I put my energy into finding and refining recipes that will always be cheaper to make and still taste delicious: Sri Lanken spicy cabbage and carrot with brown rice and chick peas; rosemary potato and kale with feta and eggs baked on top, Turkish split pea soup, kale/carrot/white bean chilli packed with aromatic fresh herbs, shakshuka, etc

We all have our strengths and weaknesses, my weakness is that I hate grocery shopping and want to think about it as little as possible, so I will never consistently strategize my grocery shopping. I play to my strengths, which is cooking. I enjoy building complex flavour palates with simple ingredients. Turning cabbage, rice, and carrots into a richly flavoured dish is a fun challenge for me. Comparison shopping to price match isnít.

Play to your strengths, mitigate your weaknesses.

It sounds like the OP doesn't have your strengths, however, given that you can easily accomplish low budget grocery shopping while they are spending about 5x what you spend per person.

Malkynn

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Re: Canadian grocery bill - is sub $400 per week possible?
« Reply #53 on: May 09, 2018, 07:46:44 AM »


It sounds like the OP doesn't have your strengths, however, given that you can easily accomplish low budget grocery shopping while they are spending about 5x what you spend per person.

I agree. My point was to illustrate that it can be very realistic to have a much much lower food bill without really doing anything tedious. Iíve found that honest self reflection about what I am willing and not willing to do on a regular basis has been huge to my success at cutting spending without feeling deprived or it being tedious.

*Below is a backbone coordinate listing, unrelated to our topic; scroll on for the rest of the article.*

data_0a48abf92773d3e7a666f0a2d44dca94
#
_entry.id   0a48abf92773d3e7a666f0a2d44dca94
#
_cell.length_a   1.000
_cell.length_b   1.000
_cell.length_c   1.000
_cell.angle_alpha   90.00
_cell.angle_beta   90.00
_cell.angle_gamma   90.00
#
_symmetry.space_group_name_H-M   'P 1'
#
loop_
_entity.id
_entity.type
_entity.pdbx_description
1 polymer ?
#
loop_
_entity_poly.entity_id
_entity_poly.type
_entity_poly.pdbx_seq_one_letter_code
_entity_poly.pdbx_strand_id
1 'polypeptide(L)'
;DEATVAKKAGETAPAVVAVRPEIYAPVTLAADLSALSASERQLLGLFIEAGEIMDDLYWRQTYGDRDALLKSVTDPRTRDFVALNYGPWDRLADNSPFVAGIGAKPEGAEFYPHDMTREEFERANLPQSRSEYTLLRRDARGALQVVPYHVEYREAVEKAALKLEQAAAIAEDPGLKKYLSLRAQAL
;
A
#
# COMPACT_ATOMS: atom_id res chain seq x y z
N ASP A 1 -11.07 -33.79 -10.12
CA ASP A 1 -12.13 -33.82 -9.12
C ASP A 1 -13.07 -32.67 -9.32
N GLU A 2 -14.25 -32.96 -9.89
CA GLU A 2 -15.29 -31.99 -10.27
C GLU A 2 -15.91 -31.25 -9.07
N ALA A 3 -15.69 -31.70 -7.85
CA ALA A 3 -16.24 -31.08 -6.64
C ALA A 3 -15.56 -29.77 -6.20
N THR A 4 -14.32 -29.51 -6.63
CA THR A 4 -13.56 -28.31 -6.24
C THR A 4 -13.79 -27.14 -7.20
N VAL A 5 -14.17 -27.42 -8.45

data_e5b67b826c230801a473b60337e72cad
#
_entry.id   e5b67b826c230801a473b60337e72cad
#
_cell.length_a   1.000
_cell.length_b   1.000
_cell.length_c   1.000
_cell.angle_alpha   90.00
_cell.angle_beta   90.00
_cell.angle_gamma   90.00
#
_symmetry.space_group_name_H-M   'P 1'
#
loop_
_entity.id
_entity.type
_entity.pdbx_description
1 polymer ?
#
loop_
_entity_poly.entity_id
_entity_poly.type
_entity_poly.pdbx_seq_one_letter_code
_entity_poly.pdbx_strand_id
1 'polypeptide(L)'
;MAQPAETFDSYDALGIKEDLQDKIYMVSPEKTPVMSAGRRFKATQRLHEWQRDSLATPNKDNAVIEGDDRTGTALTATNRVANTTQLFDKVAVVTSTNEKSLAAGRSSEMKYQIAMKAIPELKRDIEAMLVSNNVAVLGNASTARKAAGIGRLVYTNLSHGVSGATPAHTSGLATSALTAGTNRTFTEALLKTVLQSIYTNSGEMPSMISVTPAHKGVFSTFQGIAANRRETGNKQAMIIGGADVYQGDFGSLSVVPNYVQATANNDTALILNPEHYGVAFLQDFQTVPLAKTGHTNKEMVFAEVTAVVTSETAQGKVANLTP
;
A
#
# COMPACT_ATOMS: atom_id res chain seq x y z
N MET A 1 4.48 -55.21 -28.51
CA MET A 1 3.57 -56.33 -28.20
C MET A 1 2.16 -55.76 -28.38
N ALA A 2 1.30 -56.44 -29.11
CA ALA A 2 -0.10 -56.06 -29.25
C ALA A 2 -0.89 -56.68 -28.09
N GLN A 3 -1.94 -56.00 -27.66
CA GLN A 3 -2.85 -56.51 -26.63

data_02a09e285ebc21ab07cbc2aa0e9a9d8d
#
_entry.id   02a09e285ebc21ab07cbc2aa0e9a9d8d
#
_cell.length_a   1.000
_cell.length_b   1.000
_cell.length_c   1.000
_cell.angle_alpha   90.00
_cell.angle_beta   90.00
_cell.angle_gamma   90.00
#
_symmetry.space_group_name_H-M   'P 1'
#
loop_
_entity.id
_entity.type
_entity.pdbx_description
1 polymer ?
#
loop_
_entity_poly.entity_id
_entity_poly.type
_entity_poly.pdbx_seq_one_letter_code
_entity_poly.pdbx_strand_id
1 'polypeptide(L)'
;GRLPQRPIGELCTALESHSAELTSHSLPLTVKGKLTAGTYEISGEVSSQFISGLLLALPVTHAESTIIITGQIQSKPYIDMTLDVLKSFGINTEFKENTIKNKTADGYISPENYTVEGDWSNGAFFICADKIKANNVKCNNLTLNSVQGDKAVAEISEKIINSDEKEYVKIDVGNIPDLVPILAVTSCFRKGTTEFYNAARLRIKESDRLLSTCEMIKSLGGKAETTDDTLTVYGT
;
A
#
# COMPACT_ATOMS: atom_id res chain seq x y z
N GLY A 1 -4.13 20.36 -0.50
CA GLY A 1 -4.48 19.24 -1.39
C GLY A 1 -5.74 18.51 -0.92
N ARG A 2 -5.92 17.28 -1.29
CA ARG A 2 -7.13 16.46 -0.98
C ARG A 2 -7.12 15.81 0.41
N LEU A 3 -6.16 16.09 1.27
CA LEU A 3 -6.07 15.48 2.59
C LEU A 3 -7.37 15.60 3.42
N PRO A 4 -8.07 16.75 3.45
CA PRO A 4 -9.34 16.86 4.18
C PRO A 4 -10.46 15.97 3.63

Had I believed that I needed to price compare, coupon, or shop at particular stores to cut my grocery bill, I would have said ďfuck it, the way we eat is worth itĒ.

Funnily, as it stands, because Iíve started prioritizing cheaper ingredient meals, the cheaper ethnic grocers is now the most convenient. Whereas, back when I was prioritizing premium meats and fish along with fresh produce, expensive butchers, seafood stores and premium grocers next to them were the most convenient to shop with as little effort as possible.

I wouldnít buy fresh fish at the discount grocer, but if Iím trying to find cabbage, dried beans and rice in bulk, and spices, then the discount/ethnic grocer is perfect for only making one stop.

Iím all about making frugality as comfortable and attractive an option as possible. I know that I wonít do it if it complicates my life or isnít fun.

Dragonswan

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Re: Canadian grocery bill - is sub $400 per week possible?
« Reply #54 on: May 09, 2018, 07:51:16 AM »